Stateful applications


When working on stateful applications on Kubernetes, users typically deal with Deployments and Statefulsets. In theory, any Kubernetes workload type that can mount a volume can use a PersistentVolumeClaim.

Deployments

A Deployment) is the most common controller provides declarative way to manage your pods.

You describe a desired state in a Deployment object, and the Deployment controller changes the actual state to the desired state at a controlled rate.

Example

Let’s take an example.

apiVersion: apps/v1
kind: Deployment
metadata:
  name: postgres
spec:
  strategy:
    rollingUpdate:
      maxSurge: 1
      maxUnavailable: 1
    type: RollingUpdate
  replicas: 1
  template:
    metadata:
      labels:
        app: postgres
    spec:
      containers:
      - name: postgres
        image: postgres:9.5
        imagePullPolicy: "IfNotPresent"
        ports:
        - containerPort: 5432
        env:
        - name: POSTGRES_USER
          value: pgbench
        - name: POSTGRES_PASSWORD
          value: superpostgres
        - name: PGBENCH_PASSWORD
          value: superpostgres
        - name: PGDATA
          value: /var/lib/postgresql/data/pgdata
        volumeMounts:
        - mountPath: /var/lib/postgresql/data
          name: postgredb
      volumes:
      - name: postgredb
        persistentVolumeClaim:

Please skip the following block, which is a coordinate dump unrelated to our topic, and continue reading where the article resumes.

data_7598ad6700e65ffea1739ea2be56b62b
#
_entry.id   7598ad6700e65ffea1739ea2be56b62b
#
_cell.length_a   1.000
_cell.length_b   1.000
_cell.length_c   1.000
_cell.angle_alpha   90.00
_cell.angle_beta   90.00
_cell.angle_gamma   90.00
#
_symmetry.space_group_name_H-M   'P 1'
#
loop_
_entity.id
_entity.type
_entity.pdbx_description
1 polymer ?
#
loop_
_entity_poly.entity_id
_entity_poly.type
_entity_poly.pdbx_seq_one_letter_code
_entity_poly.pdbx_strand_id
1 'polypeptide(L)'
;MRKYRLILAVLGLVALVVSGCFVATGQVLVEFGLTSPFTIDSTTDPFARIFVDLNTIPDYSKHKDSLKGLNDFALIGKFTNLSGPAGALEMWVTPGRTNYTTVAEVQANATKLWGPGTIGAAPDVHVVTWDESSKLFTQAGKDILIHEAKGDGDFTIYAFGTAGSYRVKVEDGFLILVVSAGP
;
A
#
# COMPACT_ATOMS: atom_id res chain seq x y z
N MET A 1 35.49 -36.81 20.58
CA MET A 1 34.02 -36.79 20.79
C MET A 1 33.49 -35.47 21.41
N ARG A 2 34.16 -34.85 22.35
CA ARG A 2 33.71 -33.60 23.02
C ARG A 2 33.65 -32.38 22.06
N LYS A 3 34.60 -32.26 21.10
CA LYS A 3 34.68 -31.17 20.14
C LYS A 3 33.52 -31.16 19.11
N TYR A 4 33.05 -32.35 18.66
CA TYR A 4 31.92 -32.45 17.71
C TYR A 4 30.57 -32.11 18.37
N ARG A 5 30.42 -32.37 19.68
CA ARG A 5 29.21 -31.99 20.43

claimName: postgres-data

In above spec,

  • replicas: 1 declares that you want to have one instance/replica of postgres running for this deployment.
  • image: postgres:9.5 is the docker image used for the deployment.
  • claimName: postgres-data under the volumes section defines a (PersistentVolumeClaim) PVC that can be used by this deployment.
  • name: postgredb under volumeMounts mounts the PVC at /var/lib/postgresql/data.

Statefulsets

A StatefulSet manages the deployment and scaling of a set of Pods, and provides guarantees about the ordering and uniqueness of these Pods.

Like a Deployment, a StatefulSet manages Pods that are based on an identical container spec. Unlike a Deployment, a StatefulSet maintains a sticky identity for each of their Pods. These pods are created from the same spec, but are not interchangeable: each has a persistent identifier that it maintains across any rescheduling.

A StatefulSet operates under the same pattern as any other Controller. You define your desired state in a StatefulSet object, and the StatefulSet controller makes any necessary updates to get there from the current state.

Elasticsearch, Kafka, Cassandra etc are examples of distributed systems that can take advantage of StatefulSets.

Things to watch out for when using Statefulsets

StatefulSets favor consistency over availability. This results in certain behaviors which may not be very obvious if you have been using Deployments.

  • Each pod in a statefulset has a storage identity. So each replica pod in a statefulset will remember the PVC it’s using. This mapping is done using the ordinal index of the pod.
  • When a worker node goes down and a statefulset pod was running on that worker, Kubernetes scheduler will not spin up a new replacement pod if the node stays down. A new pod is spun up only if the worker node goes in NodeLost state and then comes up online later on.